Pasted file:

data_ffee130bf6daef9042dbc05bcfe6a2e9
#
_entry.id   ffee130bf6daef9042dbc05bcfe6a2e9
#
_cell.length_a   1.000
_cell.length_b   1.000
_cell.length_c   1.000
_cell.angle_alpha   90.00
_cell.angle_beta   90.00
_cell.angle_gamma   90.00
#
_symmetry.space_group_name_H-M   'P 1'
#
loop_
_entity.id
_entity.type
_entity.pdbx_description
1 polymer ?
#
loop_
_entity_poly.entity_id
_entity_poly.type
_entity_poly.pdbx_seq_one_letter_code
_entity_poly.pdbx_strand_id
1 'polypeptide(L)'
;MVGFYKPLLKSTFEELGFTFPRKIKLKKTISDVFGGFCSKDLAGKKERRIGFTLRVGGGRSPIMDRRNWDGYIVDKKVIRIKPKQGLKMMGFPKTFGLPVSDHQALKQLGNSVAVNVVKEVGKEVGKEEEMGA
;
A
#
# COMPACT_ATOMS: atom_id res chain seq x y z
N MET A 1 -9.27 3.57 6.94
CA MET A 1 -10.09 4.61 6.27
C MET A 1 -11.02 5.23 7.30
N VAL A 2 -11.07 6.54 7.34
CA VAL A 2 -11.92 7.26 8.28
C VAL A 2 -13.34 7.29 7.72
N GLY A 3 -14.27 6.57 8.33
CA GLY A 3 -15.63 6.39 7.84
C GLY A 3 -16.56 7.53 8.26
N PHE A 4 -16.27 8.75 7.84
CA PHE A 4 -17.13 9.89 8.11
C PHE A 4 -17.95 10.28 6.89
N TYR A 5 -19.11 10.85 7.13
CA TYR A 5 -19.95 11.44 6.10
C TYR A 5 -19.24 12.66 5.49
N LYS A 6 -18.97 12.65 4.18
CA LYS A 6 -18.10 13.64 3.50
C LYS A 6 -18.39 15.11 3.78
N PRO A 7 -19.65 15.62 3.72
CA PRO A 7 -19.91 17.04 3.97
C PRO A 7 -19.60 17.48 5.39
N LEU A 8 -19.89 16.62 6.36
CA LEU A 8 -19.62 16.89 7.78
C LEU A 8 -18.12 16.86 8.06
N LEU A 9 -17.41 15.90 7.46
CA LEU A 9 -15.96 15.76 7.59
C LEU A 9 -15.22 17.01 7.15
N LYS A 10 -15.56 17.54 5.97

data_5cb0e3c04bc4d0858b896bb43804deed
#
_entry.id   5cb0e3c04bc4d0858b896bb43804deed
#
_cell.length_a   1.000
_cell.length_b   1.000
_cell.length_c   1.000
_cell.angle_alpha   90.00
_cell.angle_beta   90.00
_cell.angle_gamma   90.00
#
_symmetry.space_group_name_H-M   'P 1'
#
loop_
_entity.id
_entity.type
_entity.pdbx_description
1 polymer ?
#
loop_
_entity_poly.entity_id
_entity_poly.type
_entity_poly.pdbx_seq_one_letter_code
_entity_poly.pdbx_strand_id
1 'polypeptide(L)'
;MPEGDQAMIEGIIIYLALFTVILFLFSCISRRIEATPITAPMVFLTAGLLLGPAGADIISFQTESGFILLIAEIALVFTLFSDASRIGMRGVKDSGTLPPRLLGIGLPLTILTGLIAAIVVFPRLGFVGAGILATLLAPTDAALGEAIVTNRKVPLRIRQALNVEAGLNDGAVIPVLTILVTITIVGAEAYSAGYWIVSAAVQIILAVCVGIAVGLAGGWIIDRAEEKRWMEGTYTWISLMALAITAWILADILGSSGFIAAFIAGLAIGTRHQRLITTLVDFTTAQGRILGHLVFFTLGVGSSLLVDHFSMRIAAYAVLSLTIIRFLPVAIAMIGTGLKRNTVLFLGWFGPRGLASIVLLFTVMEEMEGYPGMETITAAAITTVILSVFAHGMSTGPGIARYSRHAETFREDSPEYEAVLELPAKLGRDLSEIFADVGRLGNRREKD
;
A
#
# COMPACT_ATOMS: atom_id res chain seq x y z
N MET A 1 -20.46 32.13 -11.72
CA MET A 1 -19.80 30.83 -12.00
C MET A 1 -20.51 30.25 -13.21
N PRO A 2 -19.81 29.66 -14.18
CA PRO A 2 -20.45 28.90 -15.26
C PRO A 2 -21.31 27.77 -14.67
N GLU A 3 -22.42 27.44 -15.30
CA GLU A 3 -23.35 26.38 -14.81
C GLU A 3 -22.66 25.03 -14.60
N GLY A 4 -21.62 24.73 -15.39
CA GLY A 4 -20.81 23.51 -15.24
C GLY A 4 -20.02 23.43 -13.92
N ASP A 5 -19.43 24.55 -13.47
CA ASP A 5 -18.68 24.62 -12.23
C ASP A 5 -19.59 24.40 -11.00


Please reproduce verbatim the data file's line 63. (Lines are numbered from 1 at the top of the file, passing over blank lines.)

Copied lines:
_cell.length_a   1.000